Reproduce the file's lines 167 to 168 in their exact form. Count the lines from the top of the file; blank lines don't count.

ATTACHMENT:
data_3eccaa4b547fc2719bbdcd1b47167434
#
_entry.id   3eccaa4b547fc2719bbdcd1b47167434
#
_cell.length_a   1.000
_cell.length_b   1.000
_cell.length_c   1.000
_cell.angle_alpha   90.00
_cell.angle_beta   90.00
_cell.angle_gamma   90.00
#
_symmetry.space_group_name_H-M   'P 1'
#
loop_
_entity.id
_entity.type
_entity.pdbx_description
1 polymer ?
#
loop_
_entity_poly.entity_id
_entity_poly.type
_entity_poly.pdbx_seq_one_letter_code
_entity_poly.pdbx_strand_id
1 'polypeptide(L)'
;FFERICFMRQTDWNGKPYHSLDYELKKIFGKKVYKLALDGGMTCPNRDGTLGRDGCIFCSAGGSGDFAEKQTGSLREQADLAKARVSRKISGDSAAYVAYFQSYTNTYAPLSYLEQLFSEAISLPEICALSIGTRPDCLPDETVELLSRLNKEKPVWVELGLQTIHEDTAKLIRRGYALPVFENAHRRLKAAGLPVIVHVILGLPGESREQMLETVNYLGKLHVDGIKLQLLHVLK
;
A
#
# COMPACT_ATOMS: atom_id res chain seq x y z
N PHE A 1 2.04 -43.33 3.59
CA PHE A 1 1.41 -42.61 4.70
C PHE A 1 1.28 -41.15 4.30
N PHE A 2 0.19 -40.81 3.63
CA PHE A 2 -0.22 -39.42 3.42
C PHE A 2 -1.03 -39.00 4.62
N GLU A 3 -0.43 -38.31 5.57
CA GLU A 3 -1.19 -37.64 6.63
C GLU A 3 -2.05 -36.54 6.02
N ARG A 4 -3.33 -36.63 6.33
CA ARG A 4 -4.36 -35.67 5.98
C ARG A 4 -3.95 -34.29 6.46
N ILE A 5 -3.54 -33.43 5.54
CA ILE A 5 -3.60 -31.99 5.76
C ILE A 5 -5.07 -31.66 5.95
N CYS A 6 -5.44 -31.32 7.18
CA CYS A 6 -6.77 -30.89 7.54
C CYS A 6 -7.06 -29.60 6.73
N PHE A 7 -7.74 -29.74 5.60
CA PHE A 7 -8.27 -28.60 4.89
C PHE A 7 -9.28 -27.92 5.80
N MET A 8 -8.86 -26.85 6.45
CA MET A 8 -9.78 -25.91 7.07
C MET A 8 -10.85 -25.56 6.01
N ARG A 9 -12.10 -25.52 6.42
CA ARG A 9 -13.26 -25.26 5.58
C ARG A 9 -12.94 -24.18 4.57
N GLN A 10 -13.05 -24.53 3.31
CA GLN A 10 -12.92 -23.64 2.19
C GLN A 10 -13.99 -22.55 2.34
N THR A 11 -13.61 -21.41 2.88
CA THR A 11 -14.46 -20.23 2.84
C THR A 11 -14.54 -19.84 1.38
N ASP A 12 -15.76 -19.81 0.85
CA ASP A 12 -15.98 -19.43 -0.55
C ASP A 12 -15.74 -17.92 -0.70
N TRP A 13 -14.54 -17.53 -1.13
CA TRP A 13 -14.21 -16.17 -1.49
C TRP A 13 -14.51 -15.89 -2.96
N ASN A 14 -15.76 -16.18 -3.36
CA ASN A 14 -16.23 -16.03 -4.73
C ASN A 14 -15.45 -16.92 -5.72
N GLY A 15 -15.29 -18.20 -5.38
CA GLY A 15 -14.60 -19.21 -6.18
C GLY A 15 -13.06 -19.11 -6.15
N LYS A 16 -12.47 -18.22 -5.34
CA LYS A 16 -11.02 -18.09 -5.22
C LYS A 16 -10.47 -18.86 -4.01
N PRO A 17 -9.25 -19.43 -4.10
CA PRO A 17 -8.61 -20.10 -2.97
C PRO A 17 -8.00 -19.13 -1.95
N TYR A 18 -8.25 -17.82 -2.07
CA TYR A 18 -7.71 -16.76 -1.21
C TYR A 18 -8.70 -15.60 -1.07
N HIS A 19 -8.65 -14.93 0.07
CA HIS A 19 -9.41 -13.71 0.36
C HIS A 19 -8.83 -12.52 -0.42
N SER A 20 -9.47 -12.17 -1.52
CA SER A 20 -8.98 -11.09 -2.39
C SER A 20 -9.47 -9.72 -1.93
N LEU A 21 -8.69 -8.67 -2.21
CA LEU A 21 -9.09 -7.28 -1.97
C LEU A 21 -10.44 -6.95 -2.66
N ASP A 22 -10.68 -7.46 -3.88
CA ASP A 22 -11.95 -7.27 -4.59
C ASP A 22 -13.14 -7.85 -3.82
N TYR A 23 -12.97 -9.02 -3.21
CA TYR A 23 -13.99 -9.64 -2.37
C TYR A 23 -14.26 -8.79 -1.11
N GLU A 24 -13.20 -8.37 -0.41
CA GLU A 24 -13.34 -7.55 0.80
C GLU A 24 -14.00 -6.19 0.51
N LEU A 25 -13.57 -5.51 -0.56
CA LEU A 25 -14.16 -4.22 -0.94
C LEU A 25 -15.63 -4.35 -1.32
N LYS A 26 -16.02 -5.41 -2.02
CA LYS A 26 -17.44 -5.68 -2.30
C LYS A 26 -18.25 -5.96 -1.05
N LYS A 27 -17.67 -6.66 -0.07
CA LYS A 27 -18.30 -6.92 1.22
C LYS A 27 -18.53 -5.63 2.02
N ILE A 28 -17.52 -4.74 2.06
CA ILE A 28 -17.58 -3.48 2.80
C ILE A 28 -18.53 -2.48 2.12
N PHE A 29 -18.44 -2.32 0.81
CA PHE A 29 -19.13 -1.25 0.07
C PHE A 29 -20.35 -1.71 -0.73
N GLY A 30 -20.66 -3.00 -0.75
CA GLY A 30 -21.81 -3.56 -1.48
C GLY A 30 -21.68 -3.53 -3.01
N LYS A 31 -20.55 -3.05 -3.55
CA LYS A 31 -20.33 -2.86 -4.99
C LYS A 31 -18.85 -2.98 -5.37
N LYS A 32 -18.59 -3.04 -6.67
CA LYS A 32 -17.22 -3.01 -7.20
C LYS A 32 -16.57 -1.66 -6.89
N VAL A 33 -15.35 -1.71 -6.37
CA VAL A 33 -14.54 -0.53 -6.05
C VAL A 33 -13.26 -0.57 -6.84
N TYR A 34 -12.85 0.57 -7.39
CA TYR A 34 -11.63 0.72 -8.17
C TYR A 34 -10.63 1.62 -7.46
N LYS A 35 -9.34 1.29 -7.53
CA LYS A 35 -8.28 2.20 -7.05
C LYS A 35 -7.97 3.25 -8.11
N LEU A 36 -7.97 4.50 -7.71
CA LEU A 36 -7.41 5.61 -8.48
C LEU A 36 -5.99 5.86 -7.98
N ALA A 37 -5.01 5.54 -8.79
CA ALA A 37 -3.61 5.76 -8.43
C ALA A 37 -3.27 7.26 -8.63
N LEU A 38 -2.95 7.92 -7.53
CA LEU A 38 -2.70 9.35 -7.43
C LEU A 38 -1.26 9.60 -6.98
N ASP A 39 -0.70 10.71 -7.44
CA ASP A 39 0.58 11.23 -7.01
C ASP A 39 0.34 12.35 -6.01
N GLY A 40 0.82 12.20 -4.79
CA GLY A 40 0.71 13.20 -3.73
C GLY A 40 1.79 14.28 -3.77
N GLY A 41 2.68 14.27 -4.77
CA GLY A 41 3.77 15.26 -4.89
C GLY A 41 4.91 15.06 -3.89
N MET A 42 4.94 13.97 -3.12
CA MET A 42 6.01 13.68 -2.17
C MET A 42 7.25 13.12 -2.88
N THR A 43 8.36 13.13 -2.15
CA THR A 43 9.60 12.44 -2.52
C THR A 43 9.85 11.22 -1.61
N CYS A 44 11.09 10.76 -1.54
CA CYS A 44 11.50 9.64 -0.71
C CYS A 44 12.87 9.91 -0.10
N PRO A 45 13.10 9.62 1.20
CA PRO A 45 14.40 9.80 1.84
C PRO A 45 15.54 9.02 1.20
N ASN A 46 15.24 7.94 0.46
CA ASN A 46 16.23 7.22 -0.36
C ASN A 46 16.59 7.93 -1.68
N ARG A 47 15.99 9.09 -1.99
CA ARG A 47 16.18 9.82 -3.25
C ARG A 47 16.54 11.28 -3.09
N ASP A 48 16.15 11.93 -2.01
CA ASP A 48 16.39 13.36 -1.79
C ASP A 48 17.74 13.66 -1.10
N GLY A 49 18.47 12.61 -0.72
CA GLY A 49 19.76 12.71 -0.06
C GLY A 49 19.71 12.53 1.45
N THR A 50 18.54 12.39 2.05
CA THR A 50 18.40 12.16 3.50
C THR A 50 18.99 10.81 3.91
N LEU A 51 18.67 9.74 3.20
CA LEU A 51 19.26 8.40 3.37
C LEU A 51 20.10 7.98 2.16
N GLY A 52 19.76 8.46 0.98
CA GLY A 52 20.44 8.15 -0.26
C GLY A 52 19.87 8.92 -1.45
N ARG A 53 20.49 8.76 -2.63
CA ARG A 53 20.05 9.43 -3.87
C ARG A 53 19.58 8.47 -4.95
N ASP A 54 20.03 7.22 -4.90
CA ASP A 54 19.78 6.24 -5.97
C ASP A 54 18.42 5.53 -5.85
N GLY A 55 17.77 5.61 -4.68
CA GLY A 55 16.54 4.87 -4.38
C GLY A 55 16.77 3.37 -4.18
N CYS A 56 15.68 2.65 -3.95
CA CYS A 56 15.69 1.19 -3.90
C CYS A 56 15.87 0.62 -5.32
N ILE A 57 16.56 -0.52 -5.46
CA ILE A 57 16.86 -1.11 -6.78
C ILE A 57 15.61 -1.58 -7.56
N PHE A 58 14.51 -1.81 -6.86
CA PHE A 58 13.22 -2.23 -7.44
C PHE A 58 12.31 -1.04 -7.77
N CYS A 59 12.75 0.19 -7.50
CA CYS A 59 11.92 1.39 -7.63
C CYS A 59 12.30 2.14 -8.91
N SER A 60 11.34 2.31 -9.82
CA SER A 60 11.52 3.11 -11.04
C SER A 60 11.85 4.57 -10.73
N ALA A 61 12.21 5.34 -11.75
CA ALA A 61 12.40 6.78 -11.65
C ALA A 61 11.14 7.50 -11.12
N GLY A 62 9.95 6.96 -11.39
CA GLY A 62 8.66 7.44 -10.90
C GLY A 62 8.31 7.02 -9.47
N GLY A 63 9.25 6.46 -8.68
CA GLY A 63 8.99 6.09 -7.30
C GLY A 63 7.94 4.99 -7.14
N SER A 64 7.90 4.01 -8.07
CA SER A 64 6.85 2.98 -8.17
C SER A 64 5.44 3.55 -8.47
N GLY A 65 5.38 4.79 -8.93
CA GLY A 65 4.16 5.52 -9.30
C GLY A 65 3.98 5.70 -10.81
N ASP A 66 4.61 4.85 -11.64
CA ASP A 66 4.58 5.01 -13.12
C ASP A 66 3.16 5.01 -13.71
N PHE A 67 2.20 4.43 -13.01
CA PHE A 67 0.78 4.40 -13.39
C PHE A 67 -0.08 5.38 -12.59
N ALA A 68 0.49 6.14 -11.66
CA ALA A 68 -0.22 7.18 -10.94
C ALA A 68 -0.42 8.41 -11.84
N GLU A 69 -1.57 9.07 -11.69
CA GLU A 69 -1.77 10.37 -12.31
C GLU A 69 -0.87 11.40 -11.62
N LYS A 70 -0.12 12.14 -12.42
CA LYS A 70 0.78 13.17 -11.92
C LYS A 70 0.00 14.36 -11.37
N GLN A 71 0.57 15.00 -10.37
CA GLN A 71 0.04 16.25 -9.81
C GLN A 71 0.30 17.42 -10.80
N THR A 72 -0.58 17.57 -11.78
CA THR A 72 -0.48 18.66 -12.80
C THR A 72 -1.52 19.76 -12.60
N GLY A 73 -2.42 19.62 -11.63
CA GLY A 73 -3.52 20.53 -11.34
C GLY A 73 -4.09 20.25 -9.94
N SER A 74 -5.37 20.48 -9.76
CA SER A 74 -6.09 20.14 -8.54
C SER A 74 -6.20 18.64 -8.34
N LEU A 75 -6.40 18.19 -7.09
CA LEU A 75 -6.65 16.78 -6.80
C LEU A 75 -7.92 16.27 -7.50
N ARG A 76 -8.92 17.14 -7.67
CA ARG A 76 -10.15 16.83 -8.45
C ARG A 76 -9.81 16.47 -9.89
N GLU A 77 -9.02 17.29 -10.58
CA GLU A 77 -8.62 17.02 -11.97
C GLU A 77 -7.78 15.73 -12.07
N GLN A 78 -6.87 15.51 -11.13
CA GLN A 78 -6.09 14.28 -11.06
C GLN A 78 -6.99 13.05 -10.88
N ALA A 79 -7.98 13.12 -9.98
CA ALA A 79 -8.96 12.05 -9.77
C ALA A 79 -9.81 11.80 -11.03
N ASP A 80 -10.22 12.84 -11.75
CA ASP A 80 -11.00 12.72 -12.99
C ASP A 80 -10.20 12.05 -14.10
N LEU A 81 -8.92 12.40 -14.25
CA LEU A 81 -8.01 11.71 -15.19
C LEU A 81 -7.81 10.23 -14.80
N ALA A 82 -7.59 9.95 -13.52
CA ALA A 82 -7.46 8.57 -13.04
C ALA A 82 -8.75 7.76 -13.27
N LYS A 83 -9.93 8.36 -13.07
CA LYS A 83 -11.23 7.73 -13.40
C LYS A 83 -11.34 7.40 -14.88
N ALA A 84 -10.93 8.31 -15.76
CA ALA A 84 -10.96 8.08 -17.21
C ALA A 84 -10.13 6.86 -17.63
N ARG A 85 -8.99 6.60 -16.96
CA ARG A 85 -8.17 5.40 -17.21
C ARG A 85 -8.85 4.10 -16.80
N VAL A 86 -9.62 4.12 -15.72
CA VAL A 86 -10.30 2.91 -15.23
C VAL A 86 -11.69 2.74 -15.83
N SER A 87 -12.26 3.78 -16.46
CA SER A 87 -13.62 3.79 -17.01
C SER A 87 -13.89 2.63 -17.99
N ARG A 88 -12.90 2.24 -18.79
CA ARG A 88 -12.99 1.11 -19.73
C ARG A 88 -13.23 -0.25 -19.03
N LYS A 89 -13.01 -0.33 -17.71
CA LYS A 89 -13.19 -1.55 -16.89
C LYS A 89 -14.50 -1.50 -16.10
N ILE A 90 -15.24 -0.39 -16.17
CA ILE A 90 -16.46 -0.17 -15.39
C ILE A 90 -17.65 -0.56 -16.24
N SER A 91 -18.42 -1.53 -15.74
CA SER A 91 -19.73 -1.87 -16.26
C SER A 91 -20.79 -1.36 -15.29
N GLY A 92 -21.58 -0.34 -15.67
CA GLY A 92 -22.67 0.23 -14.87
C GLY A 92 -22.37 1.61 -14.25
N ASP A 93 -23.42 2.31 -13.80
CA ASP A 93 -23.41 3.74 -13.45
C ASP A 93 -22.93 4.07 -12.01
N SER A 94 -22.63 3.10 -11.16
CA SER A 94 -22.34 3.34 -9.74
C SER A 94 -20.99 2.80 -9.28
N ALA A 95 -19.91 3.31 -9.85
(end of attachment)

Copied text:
CA ASN A 46 16.23 7.22 -0.36
C ASN A 46 16.59 7.93 -1.68